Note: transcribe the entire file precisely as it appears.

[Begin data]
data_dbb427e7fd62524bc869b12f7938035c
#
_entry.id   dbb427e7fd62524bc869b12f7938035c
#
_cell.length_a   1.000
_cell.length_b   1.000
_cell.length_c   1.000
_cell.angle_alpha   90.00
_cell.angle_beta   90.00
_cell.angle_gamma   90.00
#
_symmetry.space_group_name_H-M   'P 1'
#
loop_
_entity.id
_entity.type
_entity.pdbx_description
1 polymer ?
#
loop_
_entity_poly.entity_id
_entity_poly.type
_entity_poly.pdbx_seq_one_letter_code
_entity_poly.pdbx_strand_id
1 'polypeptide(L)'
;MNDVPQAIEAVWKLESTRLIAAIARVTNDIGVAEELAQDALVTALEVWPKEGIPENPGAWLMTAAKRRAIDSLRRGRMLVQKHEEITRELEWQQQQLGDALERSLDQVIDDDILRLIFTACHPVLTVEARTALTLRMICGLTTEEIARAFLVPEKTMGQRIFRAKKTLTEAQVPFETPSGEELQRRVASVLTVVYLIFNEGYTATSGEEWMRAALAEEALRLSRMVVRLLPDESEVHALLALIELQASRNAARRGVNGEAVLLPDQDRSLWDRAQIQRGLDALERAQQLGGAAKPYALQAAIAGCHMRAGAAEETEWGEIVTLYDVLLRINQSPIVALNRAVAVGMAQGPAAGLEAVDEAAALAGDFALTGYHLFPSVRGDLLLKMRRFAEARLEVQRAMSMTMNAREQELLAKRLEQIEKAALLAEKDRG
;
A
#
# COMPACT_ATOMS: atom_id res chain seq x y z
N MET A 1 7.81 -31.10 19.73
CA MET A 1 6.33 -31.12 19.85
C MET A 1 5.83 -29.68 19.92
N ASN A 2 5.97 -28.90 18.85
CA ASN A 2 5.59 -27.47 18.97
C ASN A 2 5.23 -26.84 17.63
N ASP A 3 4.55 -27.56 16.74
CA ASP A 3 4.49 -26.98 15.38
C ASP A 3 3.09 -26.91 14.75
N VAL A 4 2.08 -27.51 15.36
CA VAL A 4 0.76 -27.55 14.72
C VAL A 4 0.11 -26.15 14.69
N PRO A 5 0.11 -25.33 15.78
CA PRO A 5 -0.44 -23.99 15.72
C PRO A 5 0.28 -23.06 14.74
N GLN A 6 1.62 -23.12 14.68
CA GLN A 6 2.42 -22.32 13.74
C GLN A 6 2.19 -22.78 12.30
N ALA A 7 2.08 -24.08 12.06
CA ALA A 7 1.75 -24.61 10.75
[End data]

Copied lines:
data_dbb427e7fd62524bc869b12f7938035c
#
_entry.id   dbb427e7fd62524bc869b12f7938035c
#
_cell.length_a   1.000
_cell.length_b   1.000
_cell.length_c   1.000
_cell.angle_alpha   90.00
_cell.angle_beta   90.00
_cell.angle_gamma   90.00
#
_symmetry.space_group_name_H-M   'P 1'
#
loop_
_entity.id
_entity.type
_entity.pdbx_description
1 polymer ?
#
loop_
_entity_poly.entity_id
_entity_poly.type
_entity_poly.pdbx_seq_one_letter_code
_entity_poly.pdbx_strand_id
1 'polypeptide(L)'
;MNDVPQAIEAVWKLESTRLIAAIARVTNDIGVAEELAQDALVTALEVWPKEGIPENPGAWLMTAAKRRAIDSLRRGRMLVQKHEEITRELEWQQQQLGDALERSLDQVIDDDILRLIFTACHPVLTVEARTALTLRMICGLTTEEIARAFLVPEKTMGQRIFRAKKTLTEAQVPFETPSGEELQRRVASVLTVVYLIFNEGYTATSGEEWMRAALAEEALRLSRMVVRLLPDESEVHALLALIELQASRNAARRGVNGEAVLLPDQDRSLWDRAQIQRGLDALERAQQLGGAAKPYALQAAIAGCHMRAGAAEETEWGEIVTLYDVLLRINQSPIVALNRAVAVGMAQGPAAGLEAVDEAAALAGDFALTGYHLFPSVRGDLLLKMRRFAEARLEVQRAMSMTMNAREQELLAKRLEQIEKAALLAEKDRG
;
A
#
# COMPACT_ATOMS: atom_id res chain seq x y z
N MET A 1 7.81 -31.10 19.73
CA MET A 1 6.33 -31.12 19.85
C MET A 1 5.83 -29.68 19.92
N ASN A 2 5.97 -28.90 18.85
CA ASN A 2 5.59 -27.47 18.97
C ASN A 2 5.23 -26.84 17.63
N ASP A 3 4.55 -27.56 16.74
CA ASP A 3 4.49 -26.98 15.38
C ASP A 3 3.09 -26.91 14.75
N VAL A 4 2.08 -27.51 15.36
CA VAL A 4 0.76 -27.55 14.72
C VAL A 4 0.11 -26.15 14.69
N PRO A 5 0.11 -25.33 15.78
CA PRO A 5 -0.44 -23.99 15.72
C PRO A 5 0.28 -23.06 14.74
N GLN A 6 1.62 -23.12 14.68
CA GLN A 6 2.42 -22.32 13.74
C GLN A 6 2.19 -22.78 12.30
N ALA A 7 2.08 -24.08 12.06
CA ALA A 7 1.75 -24.61 10.75